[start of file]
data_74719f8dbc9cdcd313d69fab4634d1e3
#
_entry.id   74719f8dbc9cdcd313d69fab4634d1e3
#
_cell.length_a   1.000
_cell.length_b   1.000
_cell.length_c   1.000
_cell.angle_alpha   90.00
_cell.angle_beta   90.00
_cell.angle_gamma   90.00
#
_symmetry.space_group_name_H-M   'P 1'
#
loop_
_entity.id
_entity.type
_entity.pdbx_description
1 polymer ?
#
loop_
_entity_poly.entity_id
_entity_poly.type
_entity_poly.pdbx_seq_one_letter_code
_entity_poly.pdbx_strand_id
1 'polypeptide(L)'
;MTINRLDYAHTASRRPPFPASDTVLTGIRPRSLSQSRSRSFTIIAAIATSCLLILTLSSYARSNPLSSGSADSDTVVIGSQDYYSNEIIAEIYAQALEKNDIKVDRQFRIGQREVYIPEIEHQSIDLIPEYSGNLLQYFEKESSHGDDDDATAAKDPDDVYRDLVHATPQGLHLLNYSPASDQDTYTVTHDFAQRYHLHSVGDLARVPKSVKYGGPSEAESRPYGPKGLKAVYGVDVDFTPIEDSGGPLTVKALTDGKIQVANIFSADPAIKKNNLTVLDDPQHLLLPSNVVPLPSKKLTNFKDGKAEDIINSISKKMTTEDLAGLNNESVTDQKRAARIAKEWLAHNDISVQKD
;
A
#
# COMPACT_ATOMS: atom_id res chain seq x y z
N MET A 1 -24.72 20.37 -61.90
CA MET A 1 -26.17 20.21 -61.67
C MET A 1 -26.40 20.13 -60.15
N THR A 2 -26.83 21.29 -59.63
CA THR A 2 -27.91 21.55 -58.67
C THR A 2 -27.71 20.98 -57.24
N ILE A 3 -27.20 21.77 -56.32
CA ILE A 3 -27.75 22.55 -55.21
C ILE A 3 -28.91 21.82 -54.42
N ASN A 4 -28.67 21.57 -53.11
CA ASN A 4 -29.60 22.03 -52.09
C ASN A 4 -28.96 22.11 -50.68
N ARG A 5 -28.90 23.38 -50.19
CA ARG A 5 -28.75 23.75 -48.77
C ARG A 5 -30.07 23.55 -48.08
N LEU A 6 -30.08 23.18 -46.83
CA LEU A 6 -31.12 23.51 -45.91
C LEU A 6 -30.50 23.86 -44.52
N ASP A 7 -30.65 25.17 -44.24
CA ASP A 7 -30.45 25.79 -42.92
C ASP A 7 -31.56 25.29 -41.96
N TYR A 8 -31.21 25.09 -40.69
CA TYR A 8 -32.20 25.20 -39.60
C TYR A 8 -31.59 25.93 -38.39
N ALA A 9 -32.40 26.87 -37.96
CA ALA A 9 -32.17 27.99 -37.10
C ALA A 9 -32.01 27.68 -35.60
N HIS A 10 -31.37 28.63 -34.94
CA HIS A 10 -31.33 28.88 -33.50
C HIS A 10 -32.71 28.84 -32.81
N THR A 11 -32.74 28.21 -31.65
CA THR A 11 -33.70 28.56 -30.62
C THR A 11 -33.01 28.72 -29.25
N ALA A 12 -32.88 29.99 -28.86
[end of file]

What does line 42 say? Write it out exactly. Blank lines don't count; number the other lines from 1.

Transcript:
C ASN A 4 -28.96 22.11 -50.68